Wholesome, well-balanced food – that is as appealing on the plate as it is to the palate – is key to Jo’s recipe writing

 

I’ve always been interested in nutrition. I trained as a home economist before I went into food writing, but I considered becoming a dietitian.

My friends inspired my cooking. Listening to them talk about their health conditions, such as IBS, made me even more eager to create good-for-you recipes. Being able to pick up healthy ingredients at the supermarket helped, too. I have a rule – if it isn’t available in Leicestershire, where my parents live, I won’t cook with it.

You can eat well without being virtuous and cutting out certain foods. Instead of telling my husband I’m cooking a healthy meal, I’ll make meatballs but swap half the meat for quinoa. I don’t tell guests that dinner will be healthy, either, but they always go home feeling satisfied, not sluggish. It’s about balance, though. I was brought up in Melton Mowbray, so there’s always a pork pie at Christmas!

The little swaps add up. Crisps are my guilty pleasure, but I usually snack on seeds and nuts instead, as they contain good fats. I’ve cut down on added sugar, too, by using apple purée in baking –
try it in muffins as their texture is denser and more forgiving if you use less sugar. I make my own peanut butter and pumpkin seed croutons for soups, and I grow sprouts (not the Brussels kind, but micro salad cress and alfalfa). It’s easy and they’re full of goodness.

Kitchen kit can make a difference. A stack steamer pan is inexpensive and easy to use, and helps veg to retain more nutrients, flavour and colour than they do if boiled. You can make a whole meal in it, if you like – I cook fish and veg parcels in the top and rice or noodles in the water below. I do own a Nutribullet, but only make a smoothie when I’m in a rush (I prefer to eat a proper meal or solid snack, such as an apple or bowl of salad). It’s great for grinding coffee beans, though!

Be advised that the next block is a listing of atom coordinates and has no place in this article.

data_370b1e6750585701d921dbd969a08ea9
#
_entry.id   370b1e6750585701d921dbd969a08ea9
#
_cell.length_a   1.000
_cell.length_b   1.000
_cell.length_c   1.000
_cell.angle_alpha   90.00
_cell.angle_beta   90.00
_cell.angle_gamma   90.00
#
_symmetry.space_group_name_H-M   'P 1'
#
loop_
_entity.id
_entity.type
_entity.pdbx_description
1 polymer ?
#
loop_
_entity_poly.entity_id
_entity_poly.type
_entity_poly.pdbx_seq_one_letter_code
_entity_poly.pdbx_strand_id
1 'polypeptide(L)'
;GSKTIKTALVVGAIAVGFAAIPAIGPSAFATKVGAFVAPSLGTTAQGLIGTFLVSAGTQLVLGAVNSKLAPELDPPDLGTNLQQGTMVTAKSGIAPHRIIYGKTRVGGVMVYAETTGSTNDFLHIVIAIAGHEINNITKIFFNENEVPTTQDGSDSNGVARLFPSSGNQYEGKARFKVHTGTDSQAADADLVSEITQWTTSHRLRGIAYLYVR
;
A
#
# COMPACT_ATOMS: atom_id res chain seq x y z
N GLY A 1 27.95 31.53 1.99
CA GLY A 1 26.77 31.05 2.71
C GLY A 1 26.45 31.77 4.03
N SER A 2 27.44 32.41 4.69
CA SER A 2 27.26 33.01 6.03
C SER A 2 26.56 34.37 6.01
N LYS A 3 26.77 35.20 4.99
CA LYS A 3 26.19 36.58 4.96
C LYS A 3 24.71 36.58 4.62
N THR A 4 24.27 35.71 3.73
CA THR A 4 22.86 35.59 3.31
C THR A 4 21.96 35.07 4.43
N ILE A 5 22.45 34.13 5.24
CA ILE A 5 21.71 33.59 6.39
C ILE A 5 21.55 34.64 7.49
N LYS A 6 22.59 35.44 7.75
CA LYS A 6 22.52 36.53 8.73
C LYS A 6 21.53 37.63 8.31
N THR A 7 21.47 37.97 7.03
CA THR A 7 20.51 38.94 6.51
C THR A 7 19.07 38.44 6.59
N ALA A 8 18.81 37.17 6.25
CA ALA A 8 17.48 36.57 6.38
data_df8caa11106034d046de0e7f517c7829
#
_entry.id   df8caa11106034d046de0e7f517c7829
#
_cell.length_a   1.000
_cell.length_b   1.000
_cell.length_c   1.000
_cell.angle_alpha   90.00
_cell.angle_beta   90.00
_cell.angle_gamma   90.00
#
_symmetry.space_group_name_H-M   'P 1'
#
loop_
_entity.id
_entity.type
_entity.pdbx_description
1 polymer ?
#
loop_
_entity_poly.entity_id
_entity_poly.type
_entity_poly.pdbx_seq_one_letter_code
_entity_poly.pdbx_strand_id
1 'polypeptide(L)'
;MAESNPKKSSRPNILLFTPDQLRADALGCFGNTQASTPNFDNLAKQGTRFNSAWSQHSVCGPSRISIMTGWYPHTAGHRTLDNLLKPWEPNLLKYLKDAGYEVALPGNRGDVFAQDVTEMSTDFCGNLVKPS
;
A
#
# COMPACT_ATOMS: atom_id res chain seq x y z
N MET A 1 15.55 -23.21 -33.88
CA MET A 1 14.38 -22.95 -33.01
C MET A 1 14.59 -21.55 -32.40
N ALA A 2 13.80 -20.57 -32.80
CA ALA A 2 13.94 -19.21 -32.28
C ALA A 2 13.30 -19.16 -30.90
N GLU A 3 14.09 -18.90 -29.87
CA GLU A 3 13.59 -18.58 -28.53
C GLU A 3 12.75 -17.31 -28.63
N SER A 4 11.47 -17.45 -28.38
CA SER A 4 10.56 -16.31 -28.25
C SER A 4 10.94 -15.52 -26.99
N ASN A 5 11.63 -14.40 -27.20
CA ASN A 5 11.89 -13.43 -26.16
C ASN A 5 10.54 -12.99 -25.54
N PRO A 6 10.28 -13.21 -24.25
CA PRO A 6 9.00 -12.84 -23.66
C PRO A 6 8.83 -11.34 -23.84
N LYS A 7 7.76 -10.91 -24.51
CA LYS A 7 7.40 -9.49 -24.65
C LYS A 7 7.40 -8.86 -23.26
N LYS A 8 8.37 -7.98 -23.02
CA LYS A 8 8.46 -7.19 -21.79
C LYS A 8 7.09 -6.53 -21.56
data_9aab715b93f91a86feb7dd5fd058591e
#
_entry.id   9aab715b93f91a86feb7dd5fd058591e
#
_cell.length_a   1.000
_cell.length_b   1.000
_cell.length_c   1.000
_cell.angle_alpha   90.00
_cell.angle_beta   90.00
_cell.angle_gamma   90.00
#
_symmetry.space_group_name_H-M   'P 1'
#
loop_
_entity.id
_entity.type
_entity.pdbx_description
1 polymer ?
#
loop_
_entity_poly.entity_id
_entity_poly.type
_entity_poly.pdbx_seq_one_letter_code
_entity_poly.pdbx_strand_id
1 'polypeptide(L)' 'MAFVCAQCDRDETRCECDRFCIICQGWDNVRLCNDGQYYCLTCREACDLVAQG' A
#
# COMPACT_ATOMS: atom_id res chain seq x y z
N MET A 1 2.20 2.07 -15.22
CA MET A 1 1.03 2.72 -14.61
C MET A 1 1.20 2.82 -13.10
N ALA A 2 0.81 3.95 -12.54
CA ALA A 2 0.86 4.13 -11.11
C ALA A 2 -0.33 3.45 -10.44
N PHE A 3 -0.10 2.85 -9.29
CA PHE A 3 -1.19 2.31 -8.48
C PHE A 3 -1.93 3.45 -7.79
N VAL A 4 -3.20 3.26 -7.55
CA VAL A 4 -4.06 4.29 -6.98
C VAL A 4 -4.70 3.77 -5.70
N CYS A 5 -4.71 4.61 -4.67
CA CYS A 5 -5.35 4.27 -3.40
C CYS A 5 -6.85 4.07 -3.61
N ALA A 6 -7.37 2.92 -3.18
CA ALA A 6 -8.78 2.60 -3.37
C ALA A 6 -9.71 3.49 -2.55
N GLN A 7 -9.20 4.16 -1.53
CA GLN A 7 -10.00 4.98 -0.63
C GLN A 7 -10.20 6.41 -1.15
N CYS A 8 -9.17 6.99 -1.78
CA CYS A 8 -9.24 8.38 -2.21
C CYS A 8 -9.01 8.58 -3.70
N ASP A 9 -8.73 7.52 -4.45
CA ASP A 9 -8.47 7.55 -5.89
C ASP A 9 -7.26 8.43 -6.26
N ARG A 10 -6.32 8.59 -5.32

I don’t have time for the gym. I factor exercise into my day by going for a swim or walking to and from the supermarket – and running after my two young children (aged six and eight) certainly keeps me fit.

Family time is important, so we all eat together two or three times a week. But I make sure I sit at the table with my children at dinnertime every evening.

Foods I love

Chia Great for making my favourite crunchy topping for salmon: mix with other seeds such as sesame, flax or hemp. Spread a thin layer of wasabi on top of the fish fillet, then sprinkle on the seeds and bake in the oven.

Tahini My storecupboard go-to. Spread thinly on a toasted bagel and top with sliced avocado and a poached egg.

Cashew nuts Soak a cupful overnight, then drain and blitz in a processor. Stir in a fresh cup of water for a lovely alternative to thick cream. Just add more water if you want a pouring consistency.

*Weight-loss results will vary and are down to your individual circumstances and the amount of weight you have to lose.